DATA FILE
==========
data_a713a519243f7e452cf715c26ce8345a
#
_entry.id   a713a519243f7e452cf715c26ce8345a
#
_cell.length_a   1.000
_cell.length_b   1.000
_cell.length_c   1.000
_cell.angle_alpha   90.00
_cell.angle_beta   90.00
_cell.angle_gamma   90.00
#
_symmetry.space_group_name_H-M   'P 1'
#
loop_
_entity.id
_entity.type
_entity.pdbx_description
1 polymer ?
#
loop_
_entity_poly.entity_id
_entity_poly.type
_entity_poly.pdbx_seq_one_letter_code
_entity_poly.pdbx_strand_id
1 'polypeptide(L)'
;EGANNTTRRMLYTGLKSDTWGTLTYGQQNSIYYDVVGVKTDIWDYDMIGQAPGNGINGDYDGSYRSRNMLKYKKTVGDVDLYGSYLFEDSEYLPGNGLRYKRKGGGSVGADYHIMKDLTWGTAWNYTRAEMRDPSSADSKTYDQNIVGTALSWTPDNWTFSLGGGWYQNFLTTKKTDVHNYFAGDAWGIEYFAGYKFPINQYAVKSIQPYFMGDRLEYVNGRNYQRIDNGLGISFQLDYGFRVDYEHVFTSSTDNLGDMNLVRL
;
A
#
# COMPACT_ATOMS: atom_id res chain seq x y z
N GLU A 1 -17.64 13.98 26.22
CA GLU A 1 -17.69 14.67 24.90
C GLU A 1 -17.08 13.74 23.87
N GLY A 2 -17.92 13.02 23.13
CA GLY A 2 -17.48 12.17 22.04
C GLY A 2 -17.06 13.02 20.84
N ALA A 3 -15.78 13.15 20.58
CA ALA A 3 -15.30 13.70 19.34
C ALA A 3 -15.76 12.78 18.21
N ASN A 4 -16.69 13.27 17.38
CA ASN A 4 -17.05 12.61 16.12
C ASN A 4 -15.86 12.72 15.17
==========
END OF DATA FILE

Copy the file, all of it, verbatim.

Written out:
data_a713a519243f7e452cf715c26ce8345a
#
_entry.id   a713a519243f7e452cf715c26ce8345a
#
_cell.length_a   1.000
_cell.length_b   1.000
_cell.length_c   1.000
_cell.angle_alpha   90.00
_cell.angle_beta   90.00
_cell.angle_gamma   90.00
#
_symmetry.space_group_name_H-M   'P 1'
#
loop_
_entity.id
_entity.type
_entity.pdbx_description
1 polymer ?
#
loop_
_entity_poly.entity_id
_entity_poly.type
_entity_poly.pdbx_seq_one_letter_code
_entity_poly.pdbx_strand_id
1 'polypeptide(L)'
;EGANNTTRRMLYTGLKSDTWGTLTYGQQNSIYYDVVGVKTDIWDYDMIGQAPGNGINGDYDGSYRSRNMLKYKKTVGDVDLYGSYLFEDSEYLPGNGLRYKRKGGGSVGADYHIMKDLTWGTAWNYTRAEMRDPSSADSKTYDQNIVGTALSWTPDNWTFSLGGGWYQNFLTTKKTDVHNYFAGDAWGIEYFAGYKFPINQYAVKSIQPYFMGDRLEYVNGRNYQRIDNGLGISFQLDYGFRVDYEHVFTSSTDNLGDMNLVRL
;
A
#
# COMPACT_ATOMS: atom_id res chain seq x y z
N GLU A 1 -17.64 13.98 26.22
CA GLU A 1 -17.69 14.67 24.90
C GLU A 1 -17.08 13.74 23.87
N GLY A 2 -17.92 13.02 23.13
CA GLY A 2 -17.48 12.17 22.04
C GLY A 2 -17.06 13.02 20.84
N ALA A 3 -15.78 13.15 20.58
CA ALA A 3 -15.30 13.70 19.34
C ALA A 3 -15.76 12.78 18.21
N ASN A 4 -16.69 13.27 17.38
CA ASN A 4 -17.05 12.61 16.12
C ASN A 4 -15.86 12.72 15.17